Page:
National Mentoring Month: Carina Hahn on Her Life as Both Mentor & Mentee

Continuing our feature stories on National Mentoring Month, we conducted an interview with SWE Member Carina Hahn.
SWE Leadership Summit Update

Carina Hahn: Her Life As Mentor and Mentee

Carina Hahn, Society of Women Engineers, National Mentoring Month
Carina (L) with a SWE upperclassman that mentored her.

Continuing our feature stories on National Mentoring Month, we conducted an interview with SWE Member Carina Hahn. Hahn hails from Region B and studied at The University of Utah. She’s been both a mentor and mentee within SWE – here’s a deeper look into her experiences with both:

HQ: How long have you been a SWE member?

CH: I joined as a Freshman in 2011.

HQ: Did you utilize any of our scholarship opportunities?

CH: My involvement in SWE has definitely helped me to receive numerous other scholarships here at my school.

HQ: How long were you a mentee?

CH: I was not a mentee in a formal mentoring program in our SWE section because the program had not been started yet, but I did look up to the upperclassmen in SWE. They encouraged me to apply for a leadership position and took me to my first conference. I started to become more confident as an engineer when I saw how successful the girls in SWE were.

HQ: What experience, as a mentee, stuck out to you most as a pivotal moment in your early-career? Was there an “Aha!” moment when you knew engineering was the right path for you?

CH: There was a great moment when I started to love going to our SWE leadership meetings because I was such great friends with everyone in SWE. It was at that point that I felt like I truly belonged in engineering because I had finally found my own community. I realized that supporting each other in engineering really makes a big difference, and it confirmed to me that engineering was the right choice for me.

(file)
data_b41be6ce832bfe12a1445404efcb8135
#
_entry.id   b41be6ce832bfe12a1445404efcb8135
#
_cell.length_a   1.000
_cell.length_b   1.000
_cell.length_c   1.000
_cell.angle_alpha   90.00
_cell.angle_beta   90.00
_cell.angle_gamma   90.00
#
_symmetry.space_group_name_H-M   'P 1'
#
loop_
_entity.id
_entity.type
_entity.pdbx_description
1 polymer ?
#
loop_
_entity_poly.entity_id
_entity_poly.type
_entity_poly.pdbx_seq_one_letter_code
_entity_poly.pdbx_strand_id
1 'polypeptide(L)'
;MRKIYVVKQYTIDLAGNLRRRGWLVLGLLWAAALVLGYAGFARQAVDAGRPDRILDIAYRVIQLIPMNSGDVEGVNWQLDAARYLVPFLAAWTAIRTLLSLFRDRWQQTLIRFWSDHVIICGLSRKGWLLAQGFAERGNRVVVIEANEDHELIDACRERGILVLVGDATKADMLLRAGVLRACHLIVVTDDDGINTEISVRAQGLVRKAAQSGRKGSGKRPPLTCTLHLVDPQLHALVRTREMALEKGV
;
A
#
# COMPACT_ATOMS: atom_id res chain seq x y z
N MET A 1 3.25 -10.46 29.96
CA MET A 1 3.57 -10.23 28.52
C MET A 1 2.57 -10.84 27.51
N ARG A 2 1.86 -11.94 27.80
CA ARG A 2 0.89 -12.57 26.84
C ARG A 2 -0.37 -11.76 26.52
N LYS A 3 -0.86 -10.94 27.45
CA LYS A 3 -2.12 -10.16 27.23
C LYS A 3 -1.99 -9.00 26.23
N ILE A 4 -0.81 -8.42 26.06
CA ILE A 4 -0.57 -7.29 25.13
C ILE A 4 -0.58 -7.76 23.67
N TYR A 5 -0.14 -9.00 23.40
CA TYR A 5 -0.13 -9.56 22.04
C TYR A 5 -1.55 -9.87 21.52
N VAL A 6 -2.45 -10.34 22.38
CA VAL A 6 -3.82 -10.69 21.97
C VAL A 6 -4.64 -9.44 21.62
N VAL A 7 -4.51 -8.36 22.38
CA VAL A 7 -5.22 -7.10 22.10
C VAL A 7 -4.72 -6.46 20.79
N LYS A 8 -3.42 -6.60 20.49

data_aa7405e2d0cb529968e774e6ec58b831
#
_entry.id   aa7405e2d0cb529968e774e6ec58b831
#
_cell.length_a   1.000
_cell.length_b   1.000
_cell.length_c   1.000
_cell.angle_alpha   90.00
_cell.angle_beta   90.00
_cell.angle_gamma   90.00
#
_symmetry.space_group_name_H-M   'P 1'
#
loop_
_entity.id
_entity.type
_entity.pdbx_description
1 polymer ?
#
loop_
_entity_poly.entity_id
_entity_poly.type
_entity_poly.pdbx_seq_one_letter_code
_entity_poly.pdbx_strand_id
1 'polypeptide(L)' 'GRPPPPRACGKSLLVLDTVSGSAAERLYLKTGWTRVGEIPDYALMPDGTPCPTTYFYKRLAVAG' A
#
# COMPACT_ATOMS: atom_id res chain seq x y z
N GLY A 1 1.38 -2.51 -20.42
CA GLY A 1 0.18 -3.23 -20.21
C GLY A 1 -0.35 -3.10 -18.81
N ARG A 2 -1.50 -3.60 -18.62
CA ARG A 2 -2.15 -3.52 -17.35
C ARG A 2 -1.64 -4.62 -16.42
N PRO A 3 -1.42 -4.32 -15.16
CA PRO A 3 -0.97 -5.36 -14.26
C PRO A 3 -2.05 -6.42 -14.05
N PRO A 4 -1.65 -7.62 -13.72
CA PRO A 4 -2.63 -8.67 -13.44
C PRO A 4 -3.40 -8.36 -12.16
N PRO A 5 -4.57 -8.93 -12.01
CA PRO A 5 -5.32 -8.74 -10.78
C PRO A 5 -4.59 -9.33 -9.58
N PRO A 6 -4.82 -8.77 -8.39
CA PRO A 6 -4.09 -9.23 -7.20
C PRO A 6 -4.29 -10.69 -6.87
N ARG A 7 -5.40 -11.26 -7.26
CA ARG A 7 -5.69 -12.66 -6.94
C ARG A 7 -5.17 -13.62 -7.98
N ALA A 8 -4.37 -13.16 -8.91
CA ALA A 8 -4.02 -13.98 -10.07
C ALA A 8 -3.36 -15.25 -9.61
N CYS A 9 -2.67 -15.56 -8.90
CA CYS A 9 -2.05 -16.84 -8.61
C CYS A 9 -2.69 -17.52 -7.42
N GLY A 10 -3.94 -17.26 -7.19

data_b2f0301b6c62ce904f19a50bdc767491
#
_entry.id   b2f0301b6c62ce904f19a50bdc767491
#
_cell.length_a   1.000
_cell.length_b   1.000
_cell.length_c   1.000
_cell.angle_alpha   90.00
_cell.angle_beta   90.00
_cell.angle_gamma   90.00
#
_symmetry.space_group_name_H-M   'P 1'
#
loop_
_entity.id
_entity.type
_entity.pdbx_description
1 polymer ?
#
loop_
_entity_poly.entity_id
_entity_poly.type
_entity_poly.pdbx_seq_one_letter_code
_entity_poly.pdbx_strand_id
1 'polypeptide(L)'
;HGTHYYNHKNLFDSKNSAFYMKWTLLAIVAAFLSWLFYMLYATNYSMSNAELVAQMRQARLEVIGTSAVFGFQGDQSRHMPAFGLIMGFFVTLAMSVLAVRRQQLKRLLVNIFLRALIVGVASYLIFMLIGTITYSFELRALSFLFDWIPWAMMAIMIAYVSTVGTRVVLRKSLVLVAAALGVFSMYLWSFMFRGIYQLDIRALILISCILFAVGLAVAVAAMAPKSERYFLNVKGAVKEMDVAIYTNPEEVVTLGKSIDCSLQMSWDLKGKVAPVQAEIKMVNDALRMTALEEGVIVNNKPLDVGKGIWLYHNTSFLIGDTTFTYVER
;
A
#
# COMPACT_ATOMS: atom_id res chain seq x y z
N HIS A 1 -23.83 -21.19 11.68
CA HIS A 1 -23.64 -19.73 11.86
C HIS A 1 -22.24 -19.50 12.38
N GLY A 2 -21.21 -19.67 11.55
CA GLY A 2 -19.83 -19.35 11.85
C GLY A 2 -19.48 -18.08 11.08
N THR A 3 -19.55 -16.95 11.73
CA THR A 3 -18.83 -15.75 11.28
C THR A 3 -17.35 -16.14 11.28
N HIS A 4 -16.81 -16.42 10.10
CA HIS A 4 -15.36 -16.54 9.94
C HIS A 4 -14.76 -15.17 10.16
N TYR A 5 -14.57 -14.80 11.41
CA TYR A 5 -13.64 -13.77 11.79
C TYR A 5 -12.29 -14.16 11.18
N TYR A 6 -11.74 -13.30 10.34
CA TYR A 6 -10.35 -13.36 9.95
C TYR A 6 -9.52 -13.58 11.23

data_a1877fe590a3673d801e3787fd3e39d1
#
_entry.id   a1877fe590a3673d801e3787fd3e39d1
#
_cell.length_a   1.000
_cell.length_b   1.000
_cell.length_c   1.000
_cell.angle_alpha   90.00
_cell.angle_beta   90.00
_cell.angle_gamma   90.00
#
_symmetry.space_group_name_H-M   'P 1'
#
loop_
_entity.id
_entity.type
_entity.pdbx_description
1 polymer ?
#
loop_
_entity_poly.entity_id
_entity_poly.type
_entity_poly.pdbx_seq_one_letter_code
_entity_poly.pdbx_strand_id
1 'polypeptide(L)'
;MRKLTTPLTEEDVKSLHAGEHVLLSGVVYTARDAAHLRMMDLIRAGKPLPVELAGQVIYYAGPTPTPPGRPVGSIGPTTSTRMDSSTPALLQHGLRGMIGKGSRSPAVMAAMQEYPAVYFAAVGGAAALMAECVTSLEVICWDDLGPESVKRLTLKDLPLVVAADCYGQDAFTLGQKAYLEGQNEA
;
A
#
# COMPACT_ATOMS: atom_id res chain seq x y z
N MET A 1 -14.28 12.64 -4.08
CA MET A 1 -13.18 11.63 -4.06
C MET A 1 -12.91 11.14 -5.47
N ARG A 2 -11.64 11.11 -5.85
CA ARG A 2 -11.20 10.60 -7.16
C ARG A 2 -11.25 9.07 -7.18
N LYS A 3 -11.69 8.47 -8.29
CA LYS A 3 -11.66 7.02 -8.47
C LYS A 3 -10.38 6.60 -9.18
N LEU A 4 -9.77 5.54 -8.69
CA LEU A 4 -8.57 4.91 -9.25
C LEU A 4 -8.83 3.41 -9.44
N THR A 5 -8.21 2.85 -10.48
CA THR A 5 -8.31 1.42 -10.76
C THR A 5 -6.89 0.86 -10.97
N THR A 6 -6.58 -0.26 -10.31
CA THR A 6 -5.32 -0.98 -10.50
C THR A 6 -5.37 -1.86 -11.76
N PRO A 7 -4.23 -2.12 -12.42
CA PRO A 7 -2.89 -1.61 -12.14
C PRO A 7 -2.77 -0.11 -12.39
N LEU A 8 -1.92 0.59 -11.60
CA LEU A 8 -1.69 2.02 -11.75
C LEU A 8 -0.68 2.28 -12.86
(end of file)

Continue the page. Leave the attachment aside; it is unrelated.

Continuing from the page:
HQ: As a mentee, was there an experience you found difficult that your mentor assisted you to overcome?

CH: One of my mentors helped me prepare for some of my first job interviews. It takes a lot of practice to learn how to interview well, and they gave me a great start to learning how to respond to some of the tough questions.

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Carina Hahn, Society of Women Engineers, National Mentoring Month
Carina at her Day in the Life event where she mentors high school girls

HQ: When did you transition to mentor?

CH: As a freshman in college I had my first mentoring experiences. Our SWE section does an event called Day in the Life, where we have high school students come shadow us for a day. That was the first time I was a role model as an engineer for someone younger. I also went back to my high school and talked to the technology classes about engineering. For younger girls, we put on a Girl Scout Night event where we have Girl Scouts come to campus and participate in hands-on activities for a night. At that event, I acted as a role model to younger girls. Those experiences were one-time mentoring experiences, and it wasn’t until I was a junior that I had a more formal mentoring relationship. When I was a junior we started our SWE Sisters Mentoring Program. I was then connected with a Freshman in my major, and I became her mentor for the year.